Norman,

    I was responding to an earlier post which seemed to be critical of those unwilling to anchor when there is a 30 knot wind forecast.


    We have a mix of anchorages, some with dense woods and some as you describe - with low land between the anchorage and the ocean. We, at the extreme, are only just beyond 40 degree south and we still have decent trees (sometimes ) or can go and find them (when the forecast is 70 knots). One big difference - our stronger winds come from Antarctica and though we are not a far south a you are north - your winds are kept warmer by the Gulf Stream - No palm trees on the west coast of Tasmania!

    But most people with yachts don't stray far - they day sail in local waters, anchor overnight (when its clement) and then its back to work on Monday. If the weather is bad - they stay at home. I find the idea of treating sailing as a pleasure an admirable trait. There is a surefire way of ensuring you sail alone - take the wife and children (or grandchildren) out for the night in a yacht sized as owned by members here (35' plus or minus?) to an exposed anchorage with a 30 knot forecast.

    We have retired and have much free time and sail a, good, few thousand NM a year - but we have no schedule and we see no need to challenge the weather by anchoring in the full force of forecast winds - it does not matter if there are trees (or not) but if you seek shelter then the wind at deck level will be much less than at the masthead. No-one is awarding medals (or more importantly a good night's sleep) for anchoring fully exposed to 30 knots - when a few NM away there is a more sheltered anchorage. We do anchor with wind at the masthead of 30 knots - but its more like 15 knots at deck level, as even a 10m high bit of land offers shelter (and I don't consider that as being at anchor in 30 knots - in fact its unremarkable).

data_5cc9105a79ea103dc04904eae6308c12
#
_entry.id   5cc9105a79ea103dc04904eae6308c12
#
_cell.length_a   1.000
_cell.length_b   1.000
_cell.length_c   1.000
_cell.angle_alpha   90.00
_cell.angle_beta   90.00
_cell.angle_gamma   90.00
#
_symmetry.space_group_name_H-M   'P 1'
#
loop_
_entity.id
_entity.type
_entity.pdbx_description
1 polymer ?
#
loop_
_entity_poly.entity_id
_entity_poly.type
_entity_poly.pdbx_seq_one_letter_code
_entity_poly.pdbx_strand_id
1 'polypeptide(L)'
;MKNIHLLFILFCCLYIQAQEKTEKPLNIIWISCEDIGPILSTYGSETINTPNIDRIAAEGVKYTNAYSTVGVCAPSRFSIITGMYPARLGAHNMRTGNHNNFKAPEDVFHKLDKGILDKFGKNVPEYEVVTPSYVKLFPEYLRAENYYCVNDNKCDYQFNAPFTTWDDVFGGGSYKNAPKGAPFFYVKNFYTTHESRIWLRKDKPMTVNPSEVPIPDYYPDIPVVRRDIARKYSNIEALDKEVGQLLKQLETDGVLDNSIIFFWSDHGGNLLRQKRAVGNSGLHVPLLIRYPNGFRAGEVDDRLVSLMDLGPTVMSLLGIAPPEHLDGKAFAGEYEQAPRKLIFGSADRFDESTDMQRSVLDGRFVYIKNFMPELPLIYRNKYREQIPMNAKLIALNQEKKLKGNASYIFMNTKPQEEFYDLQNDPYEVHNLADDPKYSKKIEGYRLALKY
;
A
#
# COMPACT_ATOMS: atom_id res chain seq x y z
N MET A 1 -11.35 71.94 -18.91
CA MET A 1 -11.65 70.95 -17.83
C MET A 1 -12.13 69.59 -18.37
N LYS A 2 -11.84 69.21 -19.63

Jonathan

  8. #38
    Join Date
    Nov 2008
    Posts
    6,935

    Default Re: Anchoring ban in Beaulieu River

    Quote Originally Posted by Seajet View Post
    I've sheltered in gales at anchor a few times at Studland - the only snag is the wind ' rotors ' down from the high hills giving cata- wotsit downwards blowing gusts, so as the boat heels she presents more rig area to blow on, never got hairy just ' interesting '.
    We were laid over (I was going to say flat, but not quite) by a williwaw which came hurtling down Beinn Dhubh, a steep sided 1000ft hill in West Harris. We only had the Genoa up, but found it rather difficult to round up to a squall which was coming almost vertically down. I got my feet wet, standing at the helm.

  9. #39
    Join Date
    Jul 2005
    Posts
    3,346

    Default Re: Anchoring ban in Beaulieu River

    Quote Originally Posted by NormanS View Post
    it's easy to find good anchorages, sheltered from waves and currents, but shelter from the wind - much less so.
    Sorry for the drift on a thread with the important subject of saving anchorages, but I agree. I don’t want beginners to be left with the impression that they can typically expect anything like a maximum of only 10 knots when 70 knots is forecast, no matter how much seamanship they have. That applies to both Australia and the UK.

  10. #40
    Join Date
    Sep 2010
    Location
    West Sussex / Hants
    Posts
    28,806

    Default Re: Anchoring ban in Beaulieu River

    noelex,

    what do you mean - anyone novice or experienced will be seeking shelter if they hear 70 knots forecast, I don't get the ' expect 10 knots ' ?
    Anderson 22 Owners Association - For info please ask here or PM me.

Page 4 of 5 FirstFirst 12345 LastLast

Bookmarks

Posting Permissions

  • You may not post new threads
  • You may not post replies
  • You may not post attachments
  • You may not edit your posts
  •  

Latest YBW News

Find Boats For Sale

to
to